Saturday, October 31, 2009

Intelligence and Ideology

As everybody knows, liberals are smarter than conservatives. Alas, this is not necessarily a point in favor of liberal politics, because libertarians are smarter than either. Back in the 1920s, the intellectual class was agog over Lenin. Many smart people are drawn to theoretically consistent philosophies that simplify the world, and many people who fancy themselves smart delight in thinking the opposite of what the foolish masses believe.
Bruce Charlton, a professor of theoretical medicine at the University of Buckingham, recently coined the term “clever sillies” to describe people who hold wacky political views seemingly because of—rather than despite—their high intelligence.
Intelligence and wisdom are far from being the same thing.

2 comments:

David said...

I wouldn't disagree with anything you or Richwine say. But it seems to me Richwine does miss the salient fact that, especially under Nixon's influence, the Republican Party made a conscious decision to become the anti-intellectual party, at least in the crucial area of electoral politics and displayed style. Conservatives may not be dumb, but the major conservative party has decided to adopt the guise of dumbness as one of its principal persuasive tools.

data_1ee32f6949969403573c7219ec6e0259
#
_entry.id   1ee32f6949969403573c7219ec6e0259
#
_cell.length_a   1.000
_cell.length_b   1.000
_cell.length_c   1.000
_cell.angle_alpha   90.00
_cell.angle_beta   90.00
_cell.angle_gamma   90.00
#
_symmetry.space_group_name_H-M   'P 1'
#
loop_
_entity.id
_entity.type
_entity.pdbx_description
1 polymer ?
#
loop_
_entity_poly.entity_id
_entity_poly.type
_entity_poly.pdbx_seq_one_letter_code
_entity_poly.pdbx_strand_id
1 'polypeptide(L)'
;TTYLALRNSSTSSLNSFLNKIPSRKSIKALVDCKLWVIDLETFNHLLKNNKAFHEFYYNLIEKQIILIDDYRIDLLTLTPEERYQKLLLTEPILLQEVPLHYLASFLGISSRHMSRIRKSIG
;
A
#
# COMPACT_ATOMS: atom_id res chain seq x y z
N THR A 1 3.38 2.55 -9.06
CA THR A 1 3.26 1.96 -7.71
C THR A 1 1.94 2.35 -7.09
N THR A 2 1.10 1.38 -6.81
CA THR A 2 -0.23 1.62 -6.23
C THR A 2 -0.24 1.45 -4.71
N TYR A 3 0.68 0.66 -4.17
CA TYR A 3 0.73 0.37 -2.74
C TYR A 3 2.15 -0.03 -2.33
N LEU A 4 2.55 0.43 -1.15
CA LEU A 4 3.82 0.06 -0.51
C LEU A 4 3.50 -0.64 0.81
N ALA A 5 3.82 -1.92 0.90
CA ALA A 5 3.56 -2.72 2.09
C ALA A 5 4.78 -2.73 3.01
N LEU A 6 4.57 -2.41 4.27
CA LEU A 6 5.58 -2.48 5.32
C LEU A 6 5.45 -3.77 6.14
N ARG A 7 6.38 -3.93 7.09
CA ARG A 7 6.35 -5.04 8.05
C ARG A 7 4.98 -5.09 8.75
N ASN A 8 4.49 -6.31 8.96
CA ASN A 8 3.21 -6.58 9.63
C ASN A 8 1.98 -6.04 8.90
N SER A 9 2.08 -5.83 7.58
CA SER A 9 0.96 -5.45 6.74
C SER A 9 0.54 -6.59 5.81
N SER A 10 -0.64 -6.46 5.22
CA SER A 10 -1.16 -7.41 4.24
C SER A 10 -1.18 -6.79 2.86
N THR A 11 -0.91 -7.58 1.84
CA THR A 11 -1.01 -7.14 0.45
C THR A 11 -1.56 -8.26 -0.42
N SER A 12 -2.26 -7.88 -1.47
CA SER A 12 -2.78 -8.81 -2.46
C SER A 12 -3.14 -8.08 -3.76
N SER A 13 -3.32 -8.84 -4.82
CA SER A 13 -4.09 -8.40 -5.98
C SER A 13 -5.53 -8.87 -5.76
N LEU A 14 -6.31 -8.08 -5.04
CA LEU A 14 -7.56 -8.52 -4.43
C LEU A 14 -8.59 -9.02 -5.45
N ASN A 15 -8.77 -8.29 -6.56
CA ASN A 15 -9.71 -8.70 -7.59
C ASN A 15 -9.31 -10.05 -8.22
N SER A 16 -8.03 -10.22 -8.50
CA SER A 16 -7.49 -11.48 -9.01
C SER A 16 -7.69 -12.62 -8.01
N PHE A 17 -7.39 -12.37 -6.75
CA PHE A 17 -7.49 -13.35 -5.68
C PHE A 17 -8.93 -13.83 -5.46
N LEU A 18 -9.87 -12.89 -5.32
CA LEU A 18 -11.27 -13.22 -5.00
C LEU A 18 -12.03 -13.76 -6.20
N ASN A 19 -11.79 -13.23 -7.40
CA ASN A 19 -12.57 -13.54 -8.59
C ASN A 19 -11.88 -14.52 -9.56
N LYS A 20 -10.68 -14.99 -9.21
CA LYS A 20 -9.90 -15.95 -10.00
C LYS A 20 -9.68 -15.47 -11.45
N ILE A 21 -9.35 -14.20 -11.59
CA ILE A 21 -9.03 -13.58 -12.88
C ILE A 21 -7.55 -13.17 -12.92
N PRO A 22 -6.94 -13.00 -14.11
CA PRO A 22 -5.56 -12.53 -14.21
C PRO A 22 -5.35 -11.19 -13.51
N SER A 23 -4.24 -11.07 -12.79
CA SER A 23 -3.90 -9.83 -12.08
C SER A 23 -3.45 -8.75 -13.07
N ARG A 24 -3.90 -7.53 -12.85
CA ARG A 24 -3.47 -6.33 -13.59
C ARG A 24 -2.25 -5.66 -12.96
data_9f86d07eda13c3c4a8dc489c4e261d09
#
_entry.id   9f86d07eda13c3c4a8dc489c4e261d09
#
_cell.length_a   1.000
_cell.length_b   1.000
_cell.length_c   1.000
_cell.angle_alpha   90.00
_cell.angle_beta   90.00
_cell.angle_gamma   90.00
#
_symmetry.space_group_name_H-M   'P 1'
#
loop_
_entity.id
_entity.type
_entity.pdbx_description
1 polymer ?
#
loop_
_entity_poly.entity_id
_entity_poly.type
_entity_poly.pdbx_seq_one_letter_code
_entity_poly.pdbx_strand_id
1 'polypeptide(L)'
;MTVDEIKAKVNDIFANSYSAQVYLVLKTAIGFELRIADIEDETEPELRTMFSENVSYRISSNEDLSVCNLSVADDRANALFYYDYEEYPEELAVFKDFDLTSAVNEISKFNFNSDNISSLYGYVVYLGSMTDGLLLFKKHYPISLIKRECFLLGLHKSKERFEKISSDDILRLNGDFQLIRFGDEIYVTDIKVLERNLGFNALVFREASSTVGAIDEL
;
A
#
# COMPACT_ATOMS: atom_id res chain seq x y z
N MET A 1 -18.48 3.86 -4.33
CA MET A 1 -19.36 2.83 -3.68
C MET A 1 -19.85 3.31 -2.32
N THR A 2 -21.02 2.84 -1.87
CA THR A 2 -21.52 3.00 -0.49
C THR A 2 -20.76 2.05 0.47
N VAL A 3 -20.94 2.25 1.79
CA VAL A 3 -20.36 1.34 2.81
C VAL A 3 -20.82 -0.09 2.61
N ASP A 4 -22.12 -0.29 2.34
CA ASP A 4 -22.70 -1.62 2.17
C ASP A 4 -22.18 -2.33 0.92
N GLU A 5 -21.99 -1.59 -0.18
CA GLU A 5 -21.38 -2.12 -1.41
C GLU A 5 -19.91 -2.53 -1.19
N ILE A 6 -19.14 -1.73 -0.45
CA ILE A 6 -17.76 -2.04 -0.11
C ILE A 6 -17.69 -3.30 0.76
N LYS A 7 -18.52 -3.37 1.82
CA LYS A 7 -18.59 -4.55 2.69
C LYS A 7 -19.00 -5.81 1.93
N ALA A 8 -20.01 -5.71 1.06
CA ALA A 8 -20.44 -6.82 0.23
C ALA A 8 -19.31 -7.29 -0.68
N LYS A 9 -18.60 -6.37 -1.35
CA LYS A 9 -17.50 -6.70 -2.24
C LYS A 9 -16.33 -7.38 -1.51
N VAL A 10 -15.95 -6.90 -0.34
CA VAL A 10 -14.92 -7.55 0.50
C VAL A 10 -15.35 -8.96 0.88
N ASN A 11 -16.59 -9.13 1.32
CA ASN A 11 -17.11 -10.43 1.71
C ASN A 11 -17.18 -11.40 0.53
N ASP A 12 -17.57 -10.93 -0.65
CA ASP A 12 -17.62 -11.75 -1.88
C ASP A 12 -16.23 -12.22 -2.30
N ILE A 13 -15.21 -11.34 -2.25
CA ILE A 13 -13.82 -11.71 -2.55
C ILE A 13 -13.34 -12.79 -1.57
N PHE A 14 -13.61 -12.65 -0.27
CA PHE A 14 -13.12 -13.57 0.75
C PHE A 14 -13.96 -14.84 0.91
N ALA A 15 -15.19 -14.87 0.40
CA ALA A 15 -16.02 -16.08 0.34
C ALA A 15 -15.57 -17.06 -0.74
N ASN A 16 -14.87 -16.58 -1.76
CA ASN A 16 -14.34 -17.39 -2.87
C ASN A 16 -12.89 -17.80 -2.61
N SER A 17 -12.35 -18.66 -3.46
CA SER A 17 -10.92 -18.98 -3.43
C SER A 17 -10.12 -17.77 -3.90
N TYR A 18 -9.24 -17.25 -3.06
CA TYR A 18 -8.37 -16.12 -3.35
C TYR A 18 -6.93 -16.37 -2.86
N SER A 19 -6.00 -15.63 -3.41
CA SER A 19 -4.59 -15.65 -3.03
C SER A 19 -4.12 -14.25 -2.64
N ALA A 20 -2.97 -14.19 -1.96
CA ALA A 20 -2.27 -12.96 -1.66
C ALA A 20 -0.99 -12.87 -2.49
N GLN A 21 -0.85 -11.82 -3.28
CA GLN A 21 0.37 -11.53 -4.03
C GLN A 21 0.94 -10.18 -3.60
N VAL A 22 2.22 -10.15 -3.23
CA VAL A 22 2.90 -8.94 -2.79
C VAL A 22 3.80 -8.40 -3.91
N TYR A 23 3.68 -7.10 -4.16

John said...

Yes, and anti-intellectualism has long been a tool of conservative political parties, at least since the British Tories of the 1820s.

I have some thoughts about intellectual fads that won't fit here, but it strikes me that sometimes an intellectual movement comes along that has impressive credentials but just doesn't seem right -- behavioral psychology, for example -- and maybe if you want to oppose the latest madness but can't really refute its arguments, the best approach is a sort of feigned stupidity. I suppose many conservatives think global warming is a fad like behavioral psychology, so that is why they take this approach. (The problem with doing nothing about greenhouse gases, though, is that if the alarmists are even 10% right, we could be doing something very, very bad.) So, anyway, I think it may be that a sort of bluff attitude toward the latest ideas may be a rather important part of even the most intelligent conservatism.